Babinski sign


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Ba·bin·ski sign

(bă-bin'skē),
1. extension of the great toe and abduction of the other toes instead of the normal flexion reflex to plantar stimulation, considered indicative of corticospinal tract involvement ("positive" Babinski); Synonym(s): Babinski phenomenon, Babinski reflex, great-toe reflex, paradoxic extensor reflex, toe phenomenon
2. in hemiplegia, weakness of the platysma muscle on the affected side, as is evident in such actions as blowing or opening the mouth;
3. when the patient is lying supine, with arms crossed on the front of the chest, and attempts to assume the sitting posture, the thigh on the side of an organic paralysis is flexed and the heel raised, whereas the limb on the sound side remains flat;
4. in hemiplegia, the forearm on the affected side turns to a pronated position when placed in a position of supination.

Babinski sign

A reflex movement of the big toe upward instead of downward when the plantar aspect of the foot is stroked, a manoeuvre used to test injury to, or diseases of, the upper motor neurons.

Babinski sign

Babinski's reflex, plantar reflex Neurology A reflex movement of the big toe upward instead of downward when the plantar aspect of the foot is stroked, a maneuver used to test injury to, or diseases of, the upper motor neurons

Ba·bin·ski sign

(bă-bin'skē sīn)
1. Extension of the great toe and abduction of the other toes instead of the normal flexion reflex to plantar stimulation, considered indicative of pyramidal tract involvement ("positive" Babinski);
Synonym(s): Babinski phenomenon, paradoxic extensor reflex.
2. In hemiplegia, weakness of the platysma muscle on the affected side, as is evident in such actions as blowing or opening the mouth.
3. When the patient is lying supine with arms crossed on the front of the chest, and attempts to assume the sitting posture, the thigh on the side of an organic paralysis is flexed and the heel raised, whereas the limb on the sound side remains flat.
4. In hemiplegia, the forearm on the affected side turns to a pronated position when placed in a position of supination.

Babinski,

Joseph François Félix, French neurologist, 1857-1932.
Babinski-Nageotte syndrome - brain lesions resulting in Horner syndrome.
Babinski phenomenon - Synonym(s): Babinski sign (1)
Babinski reflex - Synonym(s): Babinski sign (1)
Babinski sign - (1) extension of the great toe and abduction of the other toes instead of normal flexion reflex to plantar stimulation. Synonym(s): Babinski phenomenon; Babinski reflex; Babinski test; - (2) in hemiplegia, weakness of platysma muscle on affected side. - (3) when patient is in supine position with hands crossed on chest and attempts to sit up, the thigh on the side of an organic paralysis is flexed and heel raised, whereas unaffected side remains flat; - (4) in hemiplegia, the forearm on the affected side turns to a pronated position when placed in a position of supination.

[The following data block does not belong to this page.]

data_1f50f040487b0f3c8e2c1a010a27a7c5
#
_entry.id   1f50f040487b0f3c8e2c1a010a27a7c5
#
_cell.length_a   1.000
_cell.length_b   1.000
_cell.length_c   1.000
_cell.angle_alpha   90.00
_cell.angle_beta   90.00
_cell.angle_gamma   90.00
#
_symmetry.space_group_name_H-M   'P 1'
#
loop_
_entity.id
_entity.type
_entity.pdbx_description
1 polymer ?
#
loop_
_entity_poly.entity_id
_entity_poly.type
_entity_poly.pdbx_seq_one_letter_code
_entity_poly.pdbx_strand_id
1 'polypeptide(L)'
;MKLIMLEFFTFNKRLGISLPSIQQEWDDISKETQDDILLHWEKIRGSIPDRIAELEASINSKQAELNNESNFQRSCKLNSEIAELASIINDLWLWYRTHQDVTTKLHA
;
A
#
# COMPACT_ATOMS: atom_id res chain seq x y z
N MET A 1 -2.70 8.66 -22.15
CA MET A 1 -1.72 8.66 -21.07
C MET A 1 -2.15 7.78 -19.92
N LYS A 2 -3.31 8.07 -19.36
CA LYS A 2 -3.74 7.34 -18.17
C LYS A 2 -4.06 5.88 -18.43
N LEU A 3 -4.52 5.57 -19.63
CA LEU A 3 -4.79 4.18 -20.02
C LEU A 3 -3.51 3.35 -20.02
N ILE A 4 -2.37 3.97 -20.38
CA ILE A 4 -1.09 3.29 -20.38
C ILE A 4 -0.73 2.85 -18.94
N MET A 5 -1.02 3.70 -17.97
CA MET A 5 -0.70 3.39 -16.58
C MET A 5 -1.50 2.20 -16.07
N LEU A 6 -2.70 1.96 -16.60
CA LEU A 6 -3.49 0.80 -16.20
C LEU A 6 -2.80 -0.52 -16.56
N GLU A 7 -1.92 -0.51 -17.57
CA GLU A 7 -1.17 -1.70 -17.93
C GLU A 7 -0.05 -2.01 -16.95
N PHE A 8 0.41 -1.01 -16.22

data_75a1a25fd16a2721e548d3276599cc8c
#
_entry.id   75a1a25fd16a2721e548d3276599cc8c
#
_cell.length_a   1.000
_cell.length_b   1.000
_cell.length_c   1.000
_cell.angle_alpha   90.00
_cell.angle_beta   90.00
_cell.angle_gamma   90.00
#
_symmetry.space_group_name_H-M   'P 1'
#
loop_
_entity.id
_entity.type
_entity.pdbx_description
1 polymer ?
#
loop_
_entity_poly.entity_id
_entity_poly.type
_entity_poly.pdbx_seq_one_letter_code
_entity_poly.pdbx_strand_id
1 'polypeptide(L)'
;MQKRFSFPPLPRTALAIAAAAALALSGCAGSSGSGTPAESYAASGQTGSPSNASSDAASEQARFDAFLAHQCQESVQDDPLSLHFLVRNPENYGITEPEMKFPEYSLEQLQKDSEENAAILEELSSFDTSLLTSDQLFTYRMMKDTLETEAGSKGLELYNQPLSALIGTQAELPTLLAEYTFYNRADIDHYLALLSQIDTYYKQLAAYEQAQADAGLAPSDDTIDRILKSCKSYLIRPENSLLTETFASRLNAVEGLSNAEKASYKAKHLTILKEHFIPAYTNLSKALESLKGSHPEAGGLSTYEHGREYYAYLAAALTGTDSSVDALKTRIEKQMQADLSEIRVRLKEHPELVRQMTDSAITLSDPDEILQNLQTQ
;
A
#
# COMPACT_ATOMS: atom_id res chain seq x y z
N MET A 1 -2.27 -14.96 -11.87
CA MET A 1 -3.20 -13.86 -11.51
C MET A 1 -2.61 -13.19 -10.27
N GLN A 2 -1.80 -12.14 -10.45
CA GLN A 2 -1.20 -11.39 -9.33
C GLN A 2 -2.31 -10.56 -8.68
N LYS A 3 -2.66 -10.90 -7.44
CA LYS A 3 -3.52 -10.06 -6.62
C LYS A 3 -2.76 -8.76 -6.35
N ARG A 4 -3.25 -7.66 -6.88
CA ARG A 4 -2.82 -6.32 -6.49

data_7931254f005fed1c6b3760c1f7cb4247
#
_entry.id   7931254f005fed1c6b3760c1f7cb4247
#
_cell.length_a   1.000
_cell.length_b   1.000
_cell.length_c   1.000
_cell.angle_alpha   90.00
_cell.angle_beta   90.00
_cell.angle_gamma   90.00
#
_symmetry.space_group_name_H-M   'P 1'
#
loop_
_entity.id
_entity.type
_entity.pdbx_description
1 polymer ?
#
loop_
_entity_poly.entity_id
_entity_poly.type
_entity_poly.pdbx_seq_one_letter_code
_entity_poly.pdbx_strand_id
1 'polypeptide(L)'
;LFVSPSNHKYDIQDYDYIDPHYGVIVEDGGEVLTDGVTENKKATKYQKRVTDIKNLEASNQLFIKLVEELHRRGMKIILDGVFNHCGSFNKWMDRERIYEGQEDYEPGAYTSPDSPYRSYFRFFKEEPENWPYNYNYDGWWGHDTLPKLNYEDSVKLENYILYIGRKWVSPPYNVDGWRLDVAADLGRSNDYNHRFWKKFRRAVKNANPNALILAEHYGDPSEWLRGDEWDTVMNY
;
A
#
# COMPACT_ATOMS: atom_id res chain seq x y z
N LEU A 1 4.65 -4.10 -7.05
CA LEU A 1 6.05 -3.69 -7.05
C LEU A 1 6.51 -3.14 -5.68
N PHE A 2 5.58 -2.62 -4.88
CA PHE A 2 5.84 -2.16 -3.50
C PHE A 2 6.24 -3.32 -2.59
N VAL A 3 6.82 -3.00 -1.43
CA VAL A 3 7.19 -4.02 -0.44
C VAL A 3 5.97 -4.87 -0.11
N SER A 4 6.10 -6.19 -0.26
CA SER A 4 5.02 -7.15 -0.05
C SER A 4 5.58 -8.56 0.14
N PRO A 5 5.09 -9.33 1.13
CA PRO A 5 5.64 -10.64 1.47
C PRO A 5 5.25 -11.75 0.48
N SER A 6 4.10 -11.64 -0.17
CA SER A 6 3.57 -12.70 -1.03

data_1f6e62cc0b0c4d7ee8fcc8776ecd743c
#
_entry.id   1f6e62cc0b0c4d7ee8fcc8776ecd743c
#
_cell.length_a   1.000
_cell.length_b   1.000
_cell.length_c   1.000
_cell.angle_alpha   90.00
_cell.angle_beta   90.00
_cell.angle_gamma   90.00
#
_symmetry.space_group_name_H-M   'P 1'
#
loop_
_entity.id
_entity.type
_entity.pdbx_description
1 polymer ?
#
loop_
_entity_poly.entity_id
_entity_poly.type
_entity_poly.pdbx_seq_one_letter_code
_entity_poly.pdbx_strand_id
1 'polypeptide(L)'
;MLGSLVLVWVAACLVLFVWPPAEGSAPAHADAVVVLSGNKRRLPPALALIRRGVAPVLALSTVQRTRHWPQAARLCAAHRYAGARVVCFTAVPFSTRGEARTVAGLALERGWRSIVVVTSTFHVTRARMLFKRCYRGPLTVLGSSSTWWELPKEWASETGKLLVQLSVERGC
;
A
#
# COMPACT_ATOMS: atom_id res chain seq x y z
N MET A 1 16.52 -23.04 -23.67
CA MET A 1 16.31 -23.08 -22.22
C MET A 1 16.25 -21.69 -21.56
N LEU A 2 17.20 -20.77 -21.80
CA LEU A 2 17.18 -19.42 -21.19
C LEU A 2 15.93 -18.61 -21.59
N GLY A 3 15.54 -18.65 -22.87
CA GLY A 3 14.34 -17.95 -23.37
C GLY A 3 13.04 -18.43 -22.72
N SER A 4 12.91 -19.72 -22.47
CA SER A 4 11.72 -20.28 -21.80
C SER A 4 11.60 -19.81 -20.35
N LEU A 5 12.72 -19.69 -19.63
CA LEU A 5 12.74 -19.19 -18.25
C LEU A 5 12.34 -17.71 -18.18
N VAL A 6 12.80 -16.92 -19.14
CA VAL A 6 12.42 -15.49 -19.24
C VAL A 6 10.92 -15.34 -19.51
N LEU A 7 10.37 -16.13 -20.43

Babinski syndrome - the combination of cardiac, arterial, and central nervous system manifestations of tertiary syphilis.
Babinski test - Synonym(s): Babinski sign (1)
References in periodicals archive ?
Not to mention that if the hero was indeed invulnerable to injuries, except for the heel of course, and therefore such traumatic events were not suspicious in his case, this would not absolve him from having inside sufferings: either an acute or chronic ischemic stroke, or some demyelinating lesions in the cortical structures, that might evolve in either a provoked or a spontaneous Babinski sign.
They reported the most sensitive test was an exaggerated patellar tendon reflex (94%), followed by the Hoffmann sign (81%), Babinski sign (53%), and ankle clonus (35%).
Since the very start of medical school every student is marveled by the famous Babinski sign.
He had obvious cognitive impairment (MMSE and MoCA scores of 23 and 19, respectively) and decreased muscular strength (proximal muscle strength: Level III, distal muscle strength: Level IV) with hyperreflexia and bilateral Babinski sign.
Babinski sign and palmomental reflex and slight extrapyramidal rigidity was seen in our patient.
Neurologic examination showed sluggish pupils, decreased tone of the left extremities, and bilateral Babinski sign.
After the acute phenomena subsided, she showed evident cognitive impairment, upper motor neuron pattern of weakness in limb muscles, hyperactive deep tendon reflexes, bilateral Babinski sign, dysarthric speech, and spastic gait.
He exhibited normal osteotendinous and cranial nerve reflexes, had no Babinski sign but had notable nuchal rigidity.
At admission, she presented with hypoesthesia of superficial sensibility from bilateral costal margins to knees, positive bilateral Hoffman sign, and Babinski sign.
On admission at the University Hospital of Antwerp, his symptoms included fever, left-sided paresis with left-sided Babinski sign, and high eosinophil count (3,080 cells/[mm.
A neurologic examination of the proband indicated normal mental status, dysarthria, visual acuity below light sense, dull gag reflex, finger-to-nose test (+), heel-knee-tibia test (+), Romberg sign (+), tendon reflex active, Babinski sign (+), no extrapyramidal signs, and an affected sensory system.